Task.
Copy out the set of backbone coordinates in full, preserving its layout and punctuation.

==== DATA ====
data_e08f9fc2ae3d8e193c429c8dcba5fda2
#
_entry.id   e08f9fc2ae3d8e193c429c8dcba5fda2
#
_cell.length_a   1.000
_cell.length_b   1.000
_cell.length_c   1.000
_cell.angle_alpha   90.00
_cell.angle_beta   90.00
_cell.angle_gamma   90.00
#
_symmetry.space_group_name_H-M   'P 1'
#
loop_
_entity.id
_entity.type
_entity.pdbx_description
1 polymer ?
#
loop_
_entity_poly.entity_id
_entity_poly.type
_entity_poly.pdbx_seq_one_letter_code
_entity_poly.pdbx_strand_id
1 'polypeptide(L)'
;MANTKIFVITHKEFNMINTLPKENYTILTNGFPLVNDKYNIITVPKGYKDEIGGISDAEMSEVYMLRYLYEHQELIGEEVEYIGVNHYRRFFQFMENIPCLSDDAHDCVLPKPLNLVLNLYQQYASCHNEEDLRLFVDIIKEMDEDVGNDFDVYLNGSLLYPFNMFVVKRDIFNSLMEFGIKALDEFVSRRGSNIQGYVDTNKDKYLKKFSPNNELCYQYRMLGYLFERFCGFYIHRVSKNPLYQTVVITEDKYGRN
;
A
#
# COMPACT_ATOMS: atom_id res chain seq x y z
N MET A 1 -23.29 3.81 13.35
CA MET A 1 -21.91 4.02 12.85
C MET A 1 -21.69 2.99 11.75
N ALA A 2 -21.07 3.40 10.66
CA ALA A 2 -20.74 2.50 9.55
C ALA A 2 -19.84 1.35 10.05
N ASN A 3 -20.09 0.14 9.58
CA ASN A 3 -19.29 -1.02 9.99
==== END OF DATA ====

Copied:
data_e08f9fc2ae3d8e193c429c8dcba5fda2
#
_entry.id   e08f9fc2ae3d8e193c429c8dcba5fda2
#
_cell.length_a   1.000
_cell.length_b   1.000
_cell.length_c   1.000
_cell.angle_alpha   90.00
_cell.angle_beta   90.00
_cell.angle_gamma   90.00
#
_symmetry.space_group_name_H-M   'P 1'
#
loop_
_entity.id
_entity.type
_entity.pdbx_description
1 polymer ?
#
loop_
_entity_poly.entity_id
_entity_poly.type
_entity_poly.pdbx_seq_one_letter_code
_entity_poly.pdbx_strand_id
1 'polypeptide(L)'
;MANTKIFVITHKEFNMINTLPKENYTILTNGFPLVNDKYNIITVPKGYKDEIGGISDAEMSEVYMLRYLYEHQELIGEEVEYIGVNHYRRFFQFMENIPCLSDDAHDCVLPKPLNLVLNLYQQYASCHNEEDLRLFVDIIKEMDEDVGNDFDVYLNGSLLYPFNMFVVKRDIFNSLMEFGIKALDEFVSRRGSNIQGYVDTNKDKYLKKFSPNNELCYQYRMLGYLFERFCGFYIHRVSKNPLYQTVVITEDKYGRN
;
A
#
# COMPACT_ATOMS: atom_id res chain seq x y z
N MET A 1 -23.29 3.81 13.35
CA MET A 1 -21.91 4.02 12.85
C MET A 1 -21.69 2.99 11.75
N ALA A 2 -21.07 3.40 10.66
CA ALA A 2 -20.74 2.50 9.55
C ALA A 2 -19.84 1.35 10.05
N ASN A 3 -20.09 0.14 9.58
CA ASN A 3 -19.29 -1.02 9.99